Increasing mortality baseline

There was a time not that long ago when a hundred covid deaths seemed like a lot, but now the United States is getting closer to one million deaths with over a thousand deaths per day. The country is unmasking and re-opening. For The Atlantic, Ed Yong discusses the shifting baseline and our perception of these big numbers:

The United States reported more deaths from COVID-19 last Friday than deaths from Hurricane Katrina, more on any two recent weekdays than deaths during the 9/11 terrorist attacks, more last month than deaths from flu in a bad season, and more in two years than deaths from HIV during the four decades of the AIDS epidemic. At least 953,000 Americans have died from COVID, and the true toll is likely even higher because many deaths went uncounted. COVID is now the third leading cause of death in the U.S., after only heart disease and cancer, which are both catchall terms for many distinct diseases. The sheer scale of the tragedy strains the moral imagination. On May 24, 2020, as the United States passed 100,000 recorded deaths, The New York Times filled its front page with the names of the dead, describing their loss as “incalculable.” Now the nation hurtles toward a milestone of 1 million. What is 10 times incalculable?

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Euler diagram to illustrate base rate fallacy

Some people point out that vaccinated people are still hospitalized as a defense against getting vaccinated. But they ignore the inverse which compares the number of those who are not hospitalized. Someone (source?) made this Euler diagram to illustrate the inverse.

It’s about making a fair comparison. People who wear seat belts can still die in a car collision. People who use contraception can still get STIs. People who eat healthy can still have high cholesterol. But we know these things reduce the chances of dying in a car crash, of getting an STI, and having high cholesterol, so we adjust our choices.

[via @visualisingdata]

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Rate of change in Covid-19 cases

We’re all familiar with the Covid-19 line charts that show cases over time, which highlights absolute counts. There are peaks. There are some valleys. Emory Parker for STAT shifted the focus to how quickly the rate is changing, or acceleration, to emphasize which direction rates are headed.

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xkcd: Base Rate

xkcd points out the importance of considering the baseline when making comparisons:

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Missing deaths

The daily counts for coronavirus deaths rely on reporting, testing, and available estimates, which means the numbers we see are probably lower than the real counts. So, for The New York Times, Jin Wu and Allison McCann plotted overall deaths against historical averages for a better sense of what’s really happening.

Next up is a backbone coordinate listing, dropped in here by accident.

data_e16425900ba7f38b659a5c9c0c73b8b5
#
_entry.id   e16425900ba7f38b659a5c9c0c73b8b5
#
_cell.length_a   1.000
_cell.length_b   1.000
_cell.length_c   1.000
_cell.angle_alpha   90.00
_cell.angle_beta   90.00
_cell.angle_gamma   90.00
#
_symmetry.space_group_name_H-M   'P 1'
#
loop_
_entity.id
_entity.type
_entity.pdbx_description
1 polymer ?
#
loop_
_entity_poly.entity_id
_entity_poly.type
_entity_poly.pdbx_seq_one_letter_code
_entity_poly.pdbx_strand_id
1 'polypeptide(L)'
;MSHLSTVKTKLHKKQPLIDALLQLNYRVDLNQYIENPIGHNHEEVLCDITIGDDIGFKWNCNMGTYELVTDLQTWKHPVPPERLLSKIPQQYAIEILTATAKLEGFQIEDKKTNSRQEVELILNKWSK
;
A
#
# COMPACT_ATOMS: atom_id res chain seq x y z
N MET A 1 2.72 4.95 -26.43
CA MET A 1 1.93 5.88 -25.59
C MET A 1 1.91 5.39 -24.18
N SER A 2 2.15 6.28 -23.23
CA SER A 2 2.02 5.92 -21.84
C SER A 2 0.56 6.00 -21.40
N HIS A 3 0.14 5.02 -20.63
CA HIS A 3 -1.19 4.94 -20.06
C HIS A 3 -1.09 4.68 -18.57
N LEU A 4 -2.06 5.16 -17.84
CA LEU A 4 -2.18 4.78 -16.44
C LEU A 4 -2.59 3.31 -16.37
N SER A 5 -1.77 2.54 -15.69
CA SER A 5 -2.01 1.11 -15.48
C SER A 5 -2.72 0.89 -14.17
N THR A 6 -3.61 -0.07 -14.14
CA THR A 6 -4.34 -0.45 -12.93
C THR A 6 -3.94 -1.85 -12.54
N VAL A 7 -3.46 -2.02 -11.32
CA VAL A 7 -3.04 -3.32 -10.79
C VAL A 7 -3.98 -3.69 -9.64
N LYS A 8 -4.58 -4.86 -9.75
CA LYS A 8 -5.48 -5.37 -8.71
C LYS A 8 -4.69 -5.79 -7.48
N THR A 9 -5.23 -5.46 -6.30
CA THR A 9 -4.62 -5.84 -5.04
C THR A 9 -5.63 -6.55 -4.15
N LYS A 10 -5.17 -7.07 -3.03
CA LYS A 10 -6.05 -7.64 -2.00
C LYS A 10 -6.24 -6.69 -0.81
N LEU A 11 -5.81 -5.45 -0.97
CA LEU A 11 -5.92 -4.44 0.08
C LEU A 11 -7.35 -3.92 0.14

The contrasting red lines provide an obvious figure against the “would have died anyways” argument.

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Misleading Medicaid funding with the baseline

The administration tweeted a chart that shows the Senate Republican health care bill increases Medicaid funding. The line moves up, so it must be true, right? Well, it depends on what you compare to. The original simply compares over time — against the past. Vox compared it against what spending would be under current law.

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Trump bar chart baselines are the worst baselines. Sad.

Trump bar chart baseline

The Donald Trump campaign has a habit of highlighting poll results with a bar chart that just shows the top portion. The bottom baseline fades away somewhere or the values follow a random scale. They’re supposed to start at zero.

John Muyskens for the Washington Post highlights the campaign’s bar chart usage, and why it’s problematic. Sometimes if the bars were placed correctly, the results would show more favorable for Trump. The bar charts are just decorative, basically.

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Sometimes the y-axis doesn’t start at zero, and it’s fine

It's true. Sometimes it's okay for the y-axis to start at a non-zero value, which is why Johnny Harris and Matthew Yglesias for Vox tell people to shut up about the y-axis.

The video might seem contradictory to what I said about bar chart baselines, but we basically say the same thing. The context must match the visual, charts that don't use length as the visual encoding can start at non-zero baselines, and take a second before you sputter a knee-jerk reaction.

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Serial views

Price of Tea

Like many, I've been listening to Serial every week, but I always just listened through my podcast app. So I missed this little bit from Adnan Syed way back in the second episode. He sent the two graphs above to the host Sarah Koenig. The graphs show tea price changes over time for two stores and Syed asks Koenig which store she would get her tea from. She says the first one, which has a more steady price.

Look again, Adnan said. Right. Their prices are exactly the same. It's just that the graph of C-Mart prices is zoomed way in — the y-axis is in much smaller cost increments — so it looks like dramatic fluctuations are happening. And he made the pencil lines much darker and more striking in the C-Mart graph, so it looks more...sinister or something.

This was Adnan's point: See how easy it is to look at the same information, but, depending on how it's presented, come to two different conclusions about what it means? The 7-11 graph is the "innocent" graph. The C-Mart graph is the "guilty" graph. But they contain the same information.

See also: the baseline.

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